-i.e. the first Brillouin zone is the range of energies between the first two critical values of k

13

Where are the gaps in relation to the Brillouin zones?

-the gaps fall at zone boundaries, i.e. in between the Brillouin zones
-note that in general the gaps are not all the same size

14

Shape of the Curve at the Zone Boundary

-the definition of the group velocity:
vg = dω/dk
= 1/ℏ dE/dk
-so the group velocity is given by the tangent to the E(k) curve
-since the group velocity has to go to zero at the zone boundary (the states are standing waves at that point), the E(k) curve has to meet the zone at right angles

15

Effective Mass
Equation

m* = ℏ² [d²E/dk²]^(-1)

16

The Kronnig-Penny Model
Description

-replaces the real ionic potential with a series of wells and barriers
-the height of each barrier is Vo, the width of the well is a and the width of the barrier is b

17

The Kronnig--Penny Model
Bloch's Theorem

-the appropriate wave functions are clearly:
ψ(x) = Ae^(ikx) + Be^(-ikx) , 0

18

The Kronnig--Penny Model
Boundary Conditions

ψB(a):
Ae^(ika) + Be^(-ika) =
(Ce^(-κb) + De^(κb))*e^(iq(a+b))
ψ'B(a):
ikAe^(ika) -ikBe^(-ika) =
(-κCe^(-κb) + κDe^(κb))*e^(iq(a+b))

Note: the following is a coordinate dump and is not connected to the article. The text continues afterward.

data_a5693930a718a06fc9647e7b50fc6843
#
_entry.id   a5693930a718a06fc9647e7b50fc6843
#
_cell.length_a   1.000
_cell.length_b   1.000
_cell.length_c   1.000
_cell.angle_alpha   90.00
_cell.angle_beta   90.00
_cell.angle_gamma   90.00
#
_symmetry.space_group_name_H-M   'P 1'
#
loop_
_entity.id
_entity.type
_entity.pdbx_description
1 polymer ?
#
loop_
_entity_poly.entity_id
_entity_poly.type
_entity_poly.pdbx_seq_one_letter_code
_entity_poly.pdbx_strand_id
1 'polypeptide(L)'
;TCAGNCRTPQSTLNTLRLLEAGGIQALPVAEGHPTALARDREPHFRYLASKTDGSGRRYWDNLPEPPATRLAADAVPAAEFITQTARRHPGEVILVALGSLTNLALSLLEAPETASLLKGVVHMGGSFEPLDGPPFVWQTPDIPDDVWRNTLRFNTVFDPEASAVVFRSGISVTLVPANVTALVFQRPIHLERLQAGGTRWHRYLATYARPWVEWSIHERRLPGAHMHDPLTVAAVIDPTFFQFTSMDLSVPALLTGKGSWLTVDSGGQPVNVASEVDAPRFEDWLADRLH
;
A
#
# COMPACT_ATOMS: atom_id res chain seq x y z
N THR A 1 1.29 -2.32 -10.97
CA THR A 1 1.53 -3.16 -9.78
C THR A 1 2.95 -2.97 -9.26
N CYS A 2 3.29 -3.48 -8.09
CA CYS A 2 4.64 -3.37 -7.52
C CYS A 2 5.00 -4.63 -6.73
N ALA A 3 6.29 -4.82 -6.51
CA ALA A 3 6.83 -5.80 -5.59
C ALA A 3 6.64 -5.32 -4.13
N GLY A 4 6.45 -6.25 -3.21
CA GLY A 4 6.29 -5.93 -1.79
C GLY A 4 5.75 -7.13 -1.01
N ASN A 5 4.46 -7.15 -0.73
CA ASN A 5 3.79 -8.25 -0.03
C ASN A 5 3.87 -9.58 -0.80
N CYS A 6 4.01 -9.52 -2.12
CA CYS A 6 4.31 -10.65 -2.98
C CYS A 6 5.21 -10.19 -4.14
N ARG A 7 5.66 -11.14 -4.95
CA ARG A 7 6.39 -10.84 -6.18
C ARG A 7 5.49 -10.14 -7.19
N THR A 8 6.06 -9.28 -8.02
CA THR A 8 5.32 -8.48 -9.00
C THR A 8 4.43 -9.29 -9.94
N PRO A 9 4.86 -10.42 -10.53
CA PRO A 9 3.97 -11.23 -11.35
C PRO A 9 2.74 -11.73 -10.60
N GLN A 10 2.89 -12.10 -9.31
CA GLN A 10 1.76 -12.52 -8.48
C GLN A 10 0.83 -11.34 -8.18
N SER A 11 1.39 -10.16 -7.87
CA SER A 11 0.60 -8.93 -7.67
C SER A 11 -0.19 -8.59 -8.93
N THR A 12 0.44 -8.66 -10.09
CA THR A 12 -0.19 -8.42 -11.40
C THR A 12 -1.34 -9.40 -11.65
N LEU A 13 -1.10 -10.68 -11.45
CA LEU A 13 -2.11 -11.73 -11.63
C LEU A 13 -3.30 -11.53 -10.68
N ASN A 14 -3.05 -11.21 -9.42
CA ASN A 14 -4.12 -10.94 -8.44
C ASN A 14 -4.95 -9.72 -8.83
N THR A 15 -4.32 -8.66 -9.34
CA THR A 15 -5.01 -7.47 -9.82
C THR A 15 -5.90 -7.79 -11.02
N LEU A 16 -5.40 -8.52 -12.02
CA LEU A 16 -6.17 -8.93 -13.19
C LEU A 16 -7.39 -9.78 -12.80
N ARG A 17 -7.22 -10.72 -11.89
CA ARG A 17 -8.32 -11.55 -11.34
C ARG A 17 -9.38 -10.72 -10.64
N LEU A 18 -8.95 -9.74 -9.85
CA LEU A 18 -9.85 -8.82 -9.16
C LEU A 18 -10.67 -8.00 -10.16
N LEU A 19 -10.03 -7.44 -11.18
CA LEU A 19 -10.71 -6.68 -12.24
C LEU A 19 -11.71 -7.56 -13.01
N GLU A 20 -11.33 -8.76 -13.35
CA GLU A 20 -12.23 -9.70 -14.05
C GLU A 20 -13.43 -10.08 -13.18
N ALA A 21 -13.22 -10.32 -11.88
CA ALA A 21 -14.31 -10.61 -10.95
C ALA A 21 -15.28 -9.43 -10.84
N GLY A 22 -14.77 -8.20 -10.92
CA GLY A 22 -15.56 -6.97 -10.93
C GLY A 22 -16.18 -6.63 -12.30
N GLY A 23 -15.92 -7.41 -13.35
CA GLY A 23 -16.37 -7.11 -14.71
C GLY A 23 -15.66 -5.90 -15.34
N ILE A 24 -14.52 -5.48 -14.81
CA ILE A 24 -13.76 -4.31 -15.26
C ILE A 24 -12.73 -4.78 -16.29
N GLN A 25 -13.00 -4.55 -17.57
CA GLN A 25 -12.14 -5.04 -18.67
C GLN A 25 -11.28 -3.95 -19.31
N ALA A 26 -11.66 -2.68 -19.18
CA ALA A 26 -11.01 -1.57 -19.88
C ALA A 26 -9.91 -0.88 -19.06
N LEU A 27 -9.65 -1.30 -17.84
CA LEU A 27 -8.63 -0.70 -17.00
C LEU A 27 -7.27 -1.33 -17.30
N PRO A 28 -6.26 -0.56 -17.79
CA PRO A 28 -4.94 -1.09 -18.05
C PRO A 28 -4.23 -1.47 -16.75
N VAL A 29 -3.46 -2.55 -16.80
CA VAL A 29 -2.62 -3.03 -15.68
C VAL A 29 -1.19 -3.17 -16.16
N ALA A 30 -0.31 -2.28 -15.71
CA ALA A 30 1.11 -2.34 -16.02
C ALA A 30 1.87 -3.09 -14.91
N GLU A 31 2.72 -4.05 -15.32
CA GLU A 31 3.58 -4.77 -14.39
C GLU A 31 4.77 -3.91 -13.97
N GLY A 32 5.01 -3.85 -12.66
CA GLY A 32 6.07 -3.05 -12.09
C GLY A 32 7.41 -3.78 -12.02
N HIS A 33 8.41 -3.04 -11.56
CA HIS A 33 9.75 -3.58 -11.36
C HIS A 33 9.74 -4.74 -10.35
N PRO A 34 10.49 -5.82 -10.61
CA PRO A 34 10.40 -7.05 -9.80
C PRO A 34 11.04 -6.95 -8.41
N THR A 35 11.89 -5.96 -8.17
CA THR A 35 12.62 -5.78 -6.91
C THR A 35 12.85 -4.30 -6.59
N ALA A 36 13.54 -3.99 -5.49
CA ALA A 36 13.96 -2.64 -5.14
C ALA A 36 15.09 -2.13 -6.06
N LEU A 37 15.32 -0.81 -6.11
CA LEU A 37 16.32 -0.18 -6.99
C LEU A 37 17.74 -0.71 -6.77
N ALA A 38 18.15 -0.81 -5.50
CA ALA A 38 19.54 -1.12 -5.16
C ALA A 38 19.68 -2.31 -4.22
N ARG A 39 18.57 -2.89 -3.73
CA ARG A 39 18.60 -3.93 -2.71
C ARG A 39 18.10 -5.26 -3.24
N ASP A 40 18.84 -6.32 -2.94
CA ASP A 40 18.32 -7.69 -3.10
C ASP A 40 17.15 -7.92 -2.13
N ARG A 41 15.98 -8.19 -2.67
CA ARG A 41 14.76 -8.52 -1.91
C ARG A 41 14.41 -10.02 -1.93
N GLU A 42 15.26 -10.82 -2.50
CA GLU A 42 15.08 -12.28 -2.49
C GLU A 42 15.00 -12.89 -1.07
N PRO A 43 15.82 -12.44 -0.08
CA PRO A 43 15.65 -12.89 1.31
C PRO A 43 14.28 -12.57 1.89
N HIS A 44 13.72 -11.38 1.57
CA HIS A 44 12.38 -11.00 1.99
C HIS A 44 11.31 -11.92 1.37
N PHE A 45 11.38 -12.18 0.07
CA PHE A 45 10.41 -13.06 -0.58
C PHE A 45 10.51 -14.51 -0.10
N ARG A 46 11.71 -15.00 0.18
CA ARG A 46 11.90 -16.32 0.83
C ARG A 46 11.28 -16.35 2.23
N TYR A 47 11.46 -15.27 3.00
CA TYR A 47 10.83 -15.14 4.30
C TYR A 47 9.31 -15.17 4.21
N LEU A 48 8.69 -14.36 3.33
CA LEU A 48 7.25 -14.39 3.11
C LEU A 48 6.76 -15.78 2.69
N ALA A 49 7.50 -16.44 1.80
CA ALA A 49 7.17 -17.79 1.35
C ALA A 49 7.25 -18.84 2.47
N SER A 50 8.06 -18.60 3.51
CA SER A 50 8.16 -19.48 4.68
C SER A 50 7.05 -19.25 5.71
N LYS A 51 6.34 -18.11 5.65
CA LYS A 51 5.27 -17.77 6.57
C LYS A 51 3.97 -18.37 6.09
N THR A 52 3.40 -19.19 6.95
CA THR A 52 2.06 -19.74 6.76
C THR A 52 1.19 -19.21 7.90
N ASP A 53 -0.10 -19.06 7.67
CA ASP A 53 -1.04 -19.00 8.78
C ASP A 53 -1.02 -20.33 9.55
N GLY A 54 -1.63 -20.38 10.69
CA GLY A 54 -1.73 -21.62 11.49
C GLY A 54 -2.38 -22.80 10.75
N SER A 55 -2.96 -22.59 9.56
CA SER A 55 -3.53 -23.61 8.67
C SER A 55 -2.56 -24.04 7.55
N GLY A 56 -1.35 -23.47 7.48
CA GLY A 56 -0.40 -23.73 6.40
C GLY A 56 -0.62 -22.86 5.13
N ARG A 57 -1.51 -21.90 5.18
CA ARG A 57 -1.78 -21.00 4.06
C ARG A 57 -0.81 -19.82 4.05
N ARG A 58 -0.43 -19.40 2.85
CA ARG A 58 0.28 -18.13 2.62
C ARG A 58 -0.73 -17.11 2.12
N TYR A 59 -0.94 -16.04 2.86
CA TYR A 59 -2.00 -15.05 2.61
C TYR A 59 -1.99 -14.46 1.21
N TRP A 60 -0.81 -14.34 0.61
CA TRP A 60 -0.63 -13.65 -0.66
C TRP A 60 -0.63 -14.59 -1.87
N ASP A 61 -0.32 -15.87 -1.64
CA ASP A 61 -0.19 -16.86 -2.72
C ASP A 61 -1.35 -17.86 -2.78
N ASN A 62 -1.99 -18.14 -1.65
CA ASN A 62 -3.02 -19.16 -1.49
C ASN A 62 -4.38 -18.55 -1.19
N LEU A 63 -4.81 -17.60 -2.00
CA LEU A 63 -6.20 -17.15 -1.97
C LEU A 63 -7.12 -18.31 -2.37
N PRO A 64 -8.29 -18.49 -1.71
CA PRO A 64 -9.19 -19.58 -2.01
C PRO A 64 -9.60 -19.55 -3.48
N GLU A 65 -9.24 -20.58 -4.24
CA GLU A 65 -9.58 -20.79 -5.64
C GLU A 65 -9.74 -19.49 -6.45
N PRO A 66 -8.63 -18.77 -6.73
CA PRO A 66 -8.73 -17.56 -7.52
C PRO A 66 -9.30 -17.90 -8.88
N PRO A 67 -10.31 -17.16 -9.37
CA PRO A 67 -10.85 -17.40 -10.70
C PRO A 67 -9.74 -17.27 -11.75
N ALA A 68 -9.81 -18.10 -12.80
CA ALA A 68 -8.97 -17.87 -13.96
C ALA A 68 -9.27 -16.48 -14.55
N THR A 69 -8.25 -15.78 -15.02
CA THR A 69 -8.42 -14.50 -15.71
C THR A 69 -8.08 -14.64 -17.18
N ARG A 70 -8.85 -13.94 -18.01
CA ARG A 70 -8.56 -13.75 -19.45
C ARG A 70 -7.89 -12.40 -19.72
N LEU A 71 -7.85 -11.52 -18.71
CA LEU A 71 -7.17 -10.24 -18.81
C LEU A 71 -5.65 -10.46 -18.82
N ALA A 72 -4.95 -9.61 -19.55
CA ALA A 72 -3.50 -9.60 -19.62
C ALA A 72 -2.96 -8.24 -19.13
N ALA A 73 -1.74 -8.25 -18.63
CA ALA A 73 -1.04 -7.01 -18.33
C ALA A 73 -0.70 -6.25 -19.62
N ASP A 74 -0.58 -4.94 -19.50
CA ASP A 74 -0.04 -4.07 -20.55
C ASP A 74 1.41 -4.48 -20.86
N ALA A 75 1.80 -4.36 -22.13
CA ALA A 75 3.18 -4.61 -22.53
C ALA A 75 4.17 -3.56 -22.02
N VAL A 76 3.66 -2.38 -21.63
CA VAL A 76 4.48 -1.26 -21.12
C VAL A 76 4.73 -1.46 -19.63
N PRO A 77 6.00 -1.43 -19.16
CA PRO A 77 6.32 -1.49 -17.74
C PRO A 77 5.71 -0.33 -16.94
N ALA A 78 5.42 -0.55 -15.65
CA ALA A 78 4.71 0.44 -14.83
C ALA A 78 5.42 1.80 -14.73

-we can solve this as a 4x4 determinant to find A, B, C, D
-we can then write the function that describes the energy levels as a function of q, the dispersion relation of the Kronnin-Penny Model

19

The Kronnig-Penny Model
Dispersion Relation

cos(q(a+b)) =
cos(ka)cosh(κb) + 1/2(κ/k - k/κ)sin(ka)sinh(κb)
-the LHS can only take values from -1 to +1
-and if we choose ka=nπ then the right hand side -> ±cosh(κb) but the magnitude of cosh(κb)>1 for all states in the well so there are no solutions for k=nπ/a
-which is what we found using the Bragg reflection argument

20

How many states in the first Brillouin zone?

2N states exactly fill the first Brillouin zone

21

Brillouin Zones
Metals

-since 2n states exactly fill the first Brillouin zone, we can infer that elements with odd valences will half fill Brillouin zones